The Lone Coyote recently focused a couple posts on the thought process she underwent towards deciding on a residency. The interesting aspect of the entire post, beyond the rather frightening nature of entering 4th year unsure of where you want to go, dwells around the central, if not clandestine, topic of exposure.
Stated simply, there is just not enough exposure to the many different fields of medicine in the 3rd year of medical school for students to be able to make clear and complete decisions regarding a job. As it is currently, most schools require students to rotate through some form of Peds, OB/GYN, Gen Surg, Family and/or Internal Medicine, and Psych/ Neuro. You may get exposed to a few “subspecialties” – like a Peds ER or anesthesia during surgery in order to increase your experience, but these are often quite limited. The fallacious idea that I've picked up on is that the students get enough exposure to be able to come to a well determined and thoroughly researched conclusion regarding residency choices.
Absolutely incorrect. These "electives" are often only a week to two at a time, frequently limited by the number of students, clerkship schedules, and regularly are not great experiences.
As an example, during Gen Surg I wanted to take the 2 week anesthesia elective offered. Other students wanted to as well - because they thought it was a cake walk and they'd get to slack for a couple weeks. Because their schedules were more accomodating than mine I received one week. One lousy week with a new batch of SRNAs who wouldn't let you do much because they needed all the exposure and I often sat watching them do everything, confused as hell (we don't have a residency which might have made it better). I could have easily walked away with a bad taste and went straight into surgery.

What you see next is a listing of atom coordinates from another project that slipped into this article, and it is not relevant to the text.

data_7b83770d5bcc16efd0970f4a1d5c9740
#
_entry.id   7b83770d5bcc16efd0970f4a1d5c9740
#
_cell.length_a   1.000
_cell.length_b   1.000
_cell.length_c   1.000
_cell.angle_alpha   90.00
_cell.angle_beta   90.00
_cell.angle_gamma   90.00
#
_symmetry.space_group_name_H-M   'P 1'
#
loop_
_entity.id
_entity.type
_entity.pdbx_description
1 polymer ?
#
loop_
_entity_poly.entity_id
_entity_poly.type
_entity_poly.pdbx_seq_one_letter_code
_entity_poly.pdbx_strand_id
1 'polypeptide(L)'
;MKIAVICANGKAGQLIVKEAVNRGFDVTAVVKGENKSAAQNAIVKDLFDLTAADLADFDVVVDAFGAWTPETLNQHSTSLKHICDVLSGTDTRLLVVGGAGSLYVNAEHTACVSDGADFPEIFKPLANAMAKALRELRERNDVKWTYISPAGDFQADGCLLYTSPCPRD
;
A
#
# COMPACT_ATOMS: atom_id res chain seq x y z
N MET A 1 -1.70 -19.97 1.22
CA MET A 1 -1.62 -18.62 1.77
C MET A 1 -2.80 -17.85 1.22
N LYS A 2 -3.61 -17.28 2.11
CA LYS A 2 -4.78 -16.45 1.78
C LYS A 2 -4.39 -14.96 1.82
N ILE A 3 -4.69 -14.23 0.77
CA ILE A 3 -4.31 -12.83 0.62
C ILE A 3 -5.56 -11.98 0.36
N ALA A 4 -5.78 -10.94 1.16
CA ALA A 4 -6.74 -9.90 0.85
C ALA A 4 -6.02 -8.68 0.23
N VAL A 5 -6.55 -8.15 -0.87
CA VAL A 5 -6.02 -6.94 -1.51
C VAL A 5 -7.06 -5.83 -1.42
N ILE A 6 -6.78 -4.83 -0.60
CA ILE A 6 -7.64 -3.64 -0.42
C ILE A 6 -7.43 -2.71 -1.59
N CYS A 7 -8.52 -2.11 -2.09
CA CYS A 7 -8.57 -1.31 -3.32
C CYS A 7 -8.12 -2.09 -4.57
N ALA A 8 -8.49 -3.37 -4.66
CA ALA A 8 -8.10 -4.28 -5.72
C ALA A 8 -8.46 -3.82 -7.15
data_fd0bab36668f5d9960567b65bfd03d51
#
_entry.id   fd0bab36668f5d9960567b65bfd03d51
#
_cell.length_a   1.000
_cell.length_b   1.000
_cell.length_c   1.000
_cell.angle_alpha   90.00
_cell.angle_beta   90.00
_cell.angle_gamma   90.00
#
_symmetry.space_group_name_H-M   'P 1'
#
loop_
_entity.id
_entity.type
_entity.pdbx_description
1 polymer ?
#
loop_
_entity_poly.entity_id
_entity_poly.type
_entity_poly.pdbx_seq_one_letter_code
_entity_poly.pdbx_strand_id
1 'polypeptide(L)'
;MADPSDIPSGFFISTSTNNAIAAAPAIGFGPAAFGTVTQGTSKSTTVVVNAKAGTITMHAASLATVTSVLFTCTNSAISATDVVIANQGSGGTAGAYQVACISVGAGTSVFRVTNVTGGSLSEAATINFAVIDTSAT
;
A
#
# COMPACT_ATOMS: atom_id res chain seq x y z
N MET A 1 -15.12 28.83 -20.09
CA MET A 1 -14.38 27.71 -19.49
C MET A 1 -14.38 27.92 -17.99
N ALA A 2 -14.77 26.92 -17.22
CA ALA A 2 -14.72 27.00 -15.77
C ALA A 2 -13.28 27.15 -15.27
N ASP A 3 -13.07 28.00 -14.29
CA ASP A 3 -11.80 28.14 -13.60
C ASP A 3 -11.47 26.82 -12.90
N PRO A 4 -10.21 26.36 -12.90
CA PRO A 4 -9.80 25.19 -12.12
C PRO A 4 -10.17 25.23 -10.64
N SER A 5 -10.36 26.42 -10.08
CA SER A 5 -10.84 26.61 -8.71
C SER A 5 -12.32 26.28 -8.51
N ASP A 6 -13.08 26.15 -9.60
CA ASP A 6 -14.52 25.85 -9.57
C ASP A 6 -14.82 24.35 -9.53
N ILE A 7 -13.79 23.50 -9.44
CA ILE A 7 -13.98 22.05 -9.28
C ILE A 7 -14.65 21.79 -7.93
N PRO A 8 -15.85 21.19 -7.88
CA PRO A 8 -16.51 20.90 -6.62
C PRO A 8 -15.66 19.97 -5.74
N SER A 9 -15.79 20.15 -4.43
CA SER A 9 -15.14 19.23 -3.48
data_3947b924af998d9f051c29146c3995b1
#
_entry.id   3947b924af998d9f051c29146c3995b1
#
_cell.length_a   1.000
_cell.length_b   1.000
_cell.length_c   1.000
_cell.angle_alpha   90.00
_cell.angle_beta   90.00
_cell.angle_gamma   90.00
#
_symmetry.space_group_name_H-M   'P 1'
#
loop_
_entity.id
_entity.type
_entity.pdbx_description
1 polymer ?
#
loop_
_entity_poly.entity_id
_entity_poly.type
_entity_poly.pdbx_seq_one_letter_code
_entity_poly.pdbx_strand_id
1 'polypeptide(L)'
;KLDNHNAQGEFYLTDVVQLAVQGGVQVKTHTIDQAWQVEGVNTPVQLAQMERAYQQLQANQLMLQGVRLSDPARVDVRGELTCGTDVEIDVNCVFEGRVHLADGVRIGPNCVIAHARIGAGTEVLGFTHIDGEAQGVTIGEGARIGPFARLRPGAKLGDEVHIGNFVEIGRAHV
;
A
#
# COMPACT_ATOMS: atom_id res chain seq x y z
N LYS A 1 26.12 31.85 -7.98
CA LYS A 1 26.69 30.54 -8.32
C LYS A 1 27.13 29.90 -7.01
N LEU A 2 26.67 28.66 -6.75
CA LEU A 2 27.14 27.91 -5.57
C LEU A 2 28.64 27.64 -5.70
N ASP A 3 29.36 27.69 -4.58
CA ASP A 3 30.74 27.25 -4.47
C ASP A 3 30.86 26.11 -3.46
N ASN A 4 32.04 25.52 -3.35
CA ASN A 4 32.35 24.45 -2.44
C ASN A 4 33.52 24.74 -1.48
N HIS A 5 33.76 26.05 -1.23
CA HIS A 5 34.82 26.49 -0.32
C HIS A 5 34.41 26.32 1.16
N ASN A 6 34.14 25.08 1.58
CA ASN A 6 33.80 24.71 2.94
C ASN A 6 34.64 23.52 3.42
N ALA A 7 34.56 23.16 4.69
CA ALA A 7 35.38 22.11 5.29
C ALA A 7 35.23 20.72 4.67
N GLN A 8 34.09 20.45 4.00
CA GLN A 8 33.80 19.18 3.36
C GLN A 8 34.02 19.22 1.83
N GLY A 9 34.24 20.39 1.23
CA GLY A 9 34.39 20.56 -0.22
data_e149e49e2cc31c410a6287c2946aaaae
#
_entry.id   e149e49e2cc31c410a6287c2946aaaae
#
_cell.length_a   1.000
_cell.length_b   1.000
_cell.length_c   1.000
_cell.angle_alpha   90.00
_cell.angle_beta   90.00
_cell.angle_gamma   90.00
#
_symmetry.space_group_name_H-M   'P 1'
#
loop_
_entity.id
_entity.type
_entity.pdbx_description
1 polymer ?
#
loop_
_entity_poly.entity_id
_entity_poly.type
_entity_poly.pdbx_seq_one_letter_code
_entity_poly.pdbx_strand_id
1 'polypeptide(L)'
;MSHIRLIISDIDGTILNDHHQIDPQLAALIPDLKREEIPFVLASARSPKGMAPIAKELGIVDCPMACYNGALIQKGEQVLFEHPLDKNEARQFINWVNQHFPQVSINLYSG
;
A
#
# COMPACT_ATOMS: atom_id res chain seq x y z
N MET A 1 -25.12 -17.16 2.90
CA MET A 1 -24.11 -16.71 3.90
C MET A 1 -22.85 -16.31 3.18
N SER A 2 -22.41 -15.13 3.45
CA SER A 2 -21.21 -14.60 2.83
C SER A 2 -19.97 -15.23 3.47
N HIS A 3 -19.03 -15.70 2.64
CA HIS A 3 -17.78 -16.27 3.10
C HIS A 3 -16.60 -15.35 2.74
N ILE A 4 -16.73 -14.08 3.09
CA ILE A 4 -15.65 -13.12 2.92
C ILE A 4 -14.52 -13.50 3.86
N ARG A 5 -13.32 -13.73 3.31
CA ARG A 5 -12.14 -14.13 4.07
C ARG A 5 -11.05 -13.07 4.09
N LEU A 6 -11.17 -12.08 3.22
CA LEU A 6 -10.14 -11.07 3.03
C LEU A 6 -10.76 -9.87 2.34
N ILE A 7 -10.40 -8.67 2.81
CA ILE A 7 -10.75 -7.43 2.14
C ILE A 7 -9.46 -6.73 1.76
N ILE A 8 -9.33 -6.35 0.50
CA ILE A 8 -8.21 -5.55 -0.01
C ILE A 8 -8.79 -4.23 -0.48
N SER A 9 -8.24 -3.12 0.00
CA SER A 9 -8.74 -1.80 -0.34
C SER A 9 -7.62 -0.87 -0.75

With similar experiences a number of students will make up their minds during or late in the 3rd year. It's an extraordinarily bad idea, but is often a go-to for many as a means of determining where they fit. Of course, it's not hard to understand that a rotation and the joy received vary greatly based on location, personnel, and other factors that the student may not recognize at the time. However the student applies, schedules rotations in this area, and may feel trapped when they realize that it wasn't quite what they wanted and undergo matching anyway.
I will discuss this more in the next post, but I feel this is a topic that's not addressed nearly enough. There are many stories of people changing fields many times, reentering residency after a few years, or forgoing entering the match because they haven't found "the one". It is, I feel, another way that medical education fails those it's meant to help, to educate.